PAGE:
In the present study, we sought to develop a hindlimb locomotor assessment test in which animals' locomotion would be more standardized. We used the simple approach in which animals were trained to walk from one end of a runway to a darkened goal box baited with a food reward. Animals quickly learned to cross the runway by taking a continuous series of steps. Hindlimb use during locomotion was assessed as in the open field version of the BBB. We demonstrate a high correlation between the measures of hindlimb motor function in the open field vs. the straight alley and show that the straight alley version yields more consistent scores across days of testing.
Three separate groups of animals were tested. The first experimental group consisted of 9 female Sprague-Dawley rats weighing 270g-350g at the time of injury that received 300kD contusion injuries at T9. These animals were initially injured to provide groups for training students in an intensive summer course in spinal cord injury techniques. Rats were tested between 1 day post injury (DPI) and 14DPI to evaluate hindlimb motor function during the acute phase of recovery. Specifically, hindlimb motor function was evaluated by traditional BBB in an open field (a 119.5cm diameter round metal stock tank) at 1DPI, 6DPI, and 13DPI and in the straight alley at 2DPI, 7DPI, and 14DPI.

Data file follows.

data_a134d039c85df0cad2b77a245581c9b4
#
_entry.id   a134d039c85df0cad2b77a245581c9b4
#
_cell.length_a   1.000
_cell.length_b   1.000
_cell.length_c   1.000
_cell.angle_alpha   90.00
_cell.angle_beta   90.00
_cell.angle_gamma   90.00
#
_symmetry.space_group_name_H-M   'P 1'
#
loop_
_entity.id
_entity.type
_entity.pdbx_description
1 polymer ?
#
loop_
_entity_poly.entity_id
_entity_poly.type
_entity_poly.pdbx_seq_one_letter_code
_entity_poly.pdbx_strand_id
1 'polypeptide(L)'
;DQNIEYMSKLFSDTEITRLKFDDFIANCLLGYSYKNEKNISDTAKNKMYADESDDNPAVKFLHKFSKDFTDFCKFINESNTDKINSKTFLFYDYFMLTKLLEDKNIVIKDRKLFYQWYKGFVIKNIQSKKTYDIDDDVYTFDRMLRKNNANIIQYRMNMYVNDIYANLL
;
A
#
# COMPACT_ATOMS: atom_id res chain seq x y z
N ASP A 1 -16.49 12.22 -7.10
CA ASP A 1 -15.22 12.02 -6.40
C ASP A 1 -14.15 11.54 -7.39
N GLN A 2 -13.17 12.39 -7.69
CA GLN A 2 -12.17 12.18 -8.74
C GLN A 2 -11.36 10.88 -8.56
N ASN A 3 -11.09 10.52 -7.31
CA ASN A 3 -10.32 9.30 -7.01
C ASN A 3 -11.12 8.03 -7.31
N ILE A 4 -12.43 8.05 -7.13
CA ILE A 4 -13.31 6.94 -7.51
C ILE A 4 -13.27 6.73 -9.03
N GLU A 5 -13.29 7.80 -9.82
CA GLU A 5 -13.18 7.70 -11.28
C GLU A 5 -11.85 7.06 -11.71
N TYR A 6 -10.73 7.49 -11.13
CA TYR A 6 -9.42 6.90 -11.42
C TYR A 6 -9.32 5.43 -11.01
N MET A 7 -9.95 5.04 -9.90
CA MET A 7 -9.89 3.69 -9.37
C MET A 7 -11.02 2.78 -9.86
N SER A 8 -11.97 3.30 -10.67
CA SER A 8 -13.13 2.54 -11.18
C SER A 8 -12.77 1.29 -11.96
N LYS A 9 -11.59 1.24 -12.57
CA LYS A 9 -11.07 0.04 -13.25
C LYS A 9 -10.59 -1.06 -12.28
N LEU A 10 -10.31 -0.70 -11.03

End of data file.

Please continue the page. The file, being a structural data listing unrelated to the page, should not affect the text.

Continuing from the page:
The second experimental group consisted of 19 female Sprague-Dawley rats weighing 230g-260g at the time of the surgery that received 200kD contusion injuries at T9. The rats were tested in the chronic post-injury period when hindlimb motor function should have reached a plateau. Specifically, hindlimb motor function was evaluated by traditional BBB in an open field at 77DPI, 207DPI, and 220DPI and in the straight alley at 110DPI, 203DPI, and 222DPI.
A third experimental group consisted of 8 female Fisher rats weighing 165g-200g at the time of injury that received moderate contusion injuries with the NYU impactor at T8. The Fisher rats belonged to one control group in a study that aimed to repeat the experiment by Pearse et al., 2004, who reported that combined treatment with rolipram, intraspinal injections of dibutyrl cAMP, and Schwann cell transplants promote axonal growth and functional recovery after spinal cord injury. At the time of injury, 2 empty model 2001 200-μl Alzet minipumps (Durect Corp.) were implanted subcutaneously. Hindlimb motor function was evaluated by traditional BBB in an open field at 2DPI, 6DPI, then weekly for 8 weeks, and in the straight alley at 4DPI and 6DPI. In this current study, we compared BBB data from 2DPI in the open field to data from 4DPI in the straight alley, and BBB data from both apparatuses at 6DPI.